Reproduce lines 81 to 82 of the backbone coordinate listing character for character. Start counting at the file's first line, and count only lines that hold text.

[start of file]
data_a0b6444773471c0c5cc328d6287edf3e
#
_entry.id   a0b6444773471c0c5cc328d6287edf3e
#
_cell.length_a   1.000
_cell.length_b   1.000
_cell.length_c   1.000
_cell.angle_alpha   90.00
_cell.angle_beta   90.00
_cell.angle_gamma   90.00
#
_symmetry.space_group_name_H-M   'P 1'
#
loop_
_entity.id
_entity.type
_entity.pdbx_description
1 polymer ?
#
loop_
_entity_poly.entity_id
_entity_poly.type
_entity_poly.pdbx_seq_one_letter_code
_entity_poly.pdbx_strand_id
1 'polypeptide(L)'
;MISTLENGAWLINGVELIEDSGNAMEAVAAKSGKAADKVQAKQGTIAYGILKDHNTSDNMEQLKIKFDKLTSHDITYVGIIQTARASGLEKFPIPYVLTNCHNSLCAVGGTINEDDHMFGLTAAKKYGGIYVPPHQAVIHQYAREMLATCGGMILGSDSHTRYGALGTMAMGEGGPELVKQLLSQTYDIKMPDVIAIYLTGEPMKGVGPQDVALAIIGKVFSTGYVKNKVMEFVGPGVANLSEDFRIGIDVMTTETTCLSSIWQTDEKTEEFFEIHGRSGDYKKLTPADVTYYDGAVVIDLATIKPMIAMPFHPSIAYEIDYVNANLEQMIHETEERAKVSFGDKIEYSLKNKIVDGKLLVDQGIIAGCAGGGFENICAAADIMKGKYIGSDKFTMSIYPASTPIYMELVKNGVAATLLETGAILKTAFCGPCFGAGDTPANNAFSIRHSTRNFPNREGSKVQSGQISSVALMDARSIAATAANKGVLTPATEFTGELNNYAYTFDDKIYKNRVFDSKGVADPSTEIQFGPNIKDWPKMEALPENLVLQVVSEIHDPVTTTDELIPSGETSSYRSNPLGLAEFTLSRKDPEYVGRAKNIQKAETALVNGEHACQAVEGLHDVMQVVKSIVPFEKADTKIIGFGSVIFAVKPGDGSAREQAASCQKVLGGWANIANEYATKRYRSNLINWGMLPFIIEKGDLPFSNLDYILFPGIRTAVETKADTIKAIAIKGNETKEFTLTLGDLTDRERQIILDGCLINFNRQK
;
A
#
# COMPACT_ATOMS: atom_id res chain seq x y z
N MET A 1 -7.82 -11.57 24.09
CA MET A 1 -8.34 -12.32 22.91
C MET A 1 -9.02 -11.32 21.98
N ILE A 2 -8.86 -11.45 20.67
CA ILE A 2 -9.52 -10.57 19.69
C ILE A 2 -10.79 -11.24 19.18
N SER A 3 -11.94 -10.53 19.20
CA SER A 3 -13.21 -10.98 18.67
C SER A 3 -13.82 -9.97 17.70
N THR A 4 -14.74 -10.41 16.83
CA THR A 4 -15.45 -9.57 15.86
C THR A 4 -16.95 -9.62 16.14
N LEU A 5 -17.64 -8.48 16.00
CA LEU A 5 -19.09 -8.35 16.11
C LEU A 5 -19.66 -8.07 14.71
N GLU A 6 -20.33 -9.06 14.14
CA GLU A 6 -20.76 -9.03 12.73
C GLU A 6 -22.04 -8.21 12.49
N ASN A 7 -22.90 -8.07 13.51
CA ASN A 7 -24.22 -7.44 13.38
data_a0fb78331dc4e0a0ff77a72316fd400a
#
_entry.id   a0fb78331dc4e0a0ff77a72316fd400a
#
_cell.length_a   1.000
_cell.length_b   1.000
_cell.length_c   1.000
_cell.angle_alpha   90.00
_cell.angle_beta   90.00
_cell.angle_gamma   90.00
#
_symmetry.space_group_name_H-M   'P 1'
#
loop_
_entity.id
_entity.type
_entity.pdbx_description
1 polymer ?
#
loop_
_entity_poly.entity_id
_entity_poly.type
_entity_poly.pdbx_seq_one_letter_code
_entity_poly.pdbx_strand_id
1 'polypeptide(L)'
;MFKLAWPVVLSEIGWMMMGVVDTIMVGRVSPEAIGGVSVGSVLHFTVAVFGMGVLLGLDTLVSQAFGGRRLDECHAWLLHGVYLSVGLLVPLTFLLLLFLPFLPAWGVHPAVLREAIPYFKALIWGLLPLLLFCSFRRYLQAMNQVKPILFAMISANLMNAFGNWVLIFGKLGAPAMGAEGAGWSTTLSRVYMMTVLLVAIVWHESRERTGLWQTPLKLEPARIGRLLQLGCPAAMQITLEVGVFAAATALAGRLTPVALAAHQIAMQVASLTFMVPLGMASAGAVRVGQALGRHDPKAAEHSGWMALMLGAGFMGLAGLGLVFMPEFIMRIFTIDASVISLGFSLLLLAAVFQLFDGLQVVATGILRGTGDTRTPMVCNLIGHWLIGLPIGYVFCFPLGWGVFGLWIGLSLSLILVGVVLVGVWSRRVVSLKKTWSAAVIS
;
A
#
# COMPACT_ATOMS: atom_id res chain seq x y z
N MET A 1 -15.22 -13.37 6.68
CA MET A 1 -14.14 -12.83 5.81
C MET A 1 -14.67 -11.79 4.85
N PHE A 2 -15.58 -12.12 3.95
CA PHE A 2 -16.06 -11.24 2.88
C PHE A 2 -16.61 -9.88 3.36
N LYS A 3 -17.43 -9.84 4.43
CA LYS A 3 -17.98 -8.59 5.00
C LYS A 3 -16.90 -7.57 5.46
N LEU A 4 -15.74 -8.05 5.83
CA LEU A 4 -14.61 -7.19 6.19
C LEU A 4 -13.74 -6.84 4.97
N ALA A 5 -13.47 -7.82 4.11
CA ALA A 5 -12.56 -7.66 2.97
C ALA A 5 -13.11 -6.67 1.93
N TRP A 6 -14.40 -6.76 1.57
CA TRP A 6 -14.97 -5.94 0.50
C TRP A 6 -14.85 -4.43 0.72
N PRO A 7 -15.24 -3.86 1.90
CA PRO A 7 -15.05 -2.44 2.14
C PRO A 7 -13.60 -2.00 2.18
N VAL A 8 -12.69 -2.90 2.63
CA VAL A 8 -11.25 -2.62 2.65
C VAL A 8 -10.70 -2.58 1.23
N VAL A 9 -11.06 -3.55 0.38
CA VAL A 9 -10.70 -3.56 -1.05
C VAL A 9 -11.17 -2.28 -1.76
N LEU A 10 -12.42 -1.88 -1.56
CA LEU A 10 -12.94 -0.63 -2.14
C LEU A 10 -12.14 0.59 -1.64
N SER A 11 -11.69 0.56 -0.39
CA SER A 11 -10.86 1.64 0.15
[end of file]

N MET A 1 -15.22 -13.37 6.68
CA MET A 1 -14.14 -12.83 5.81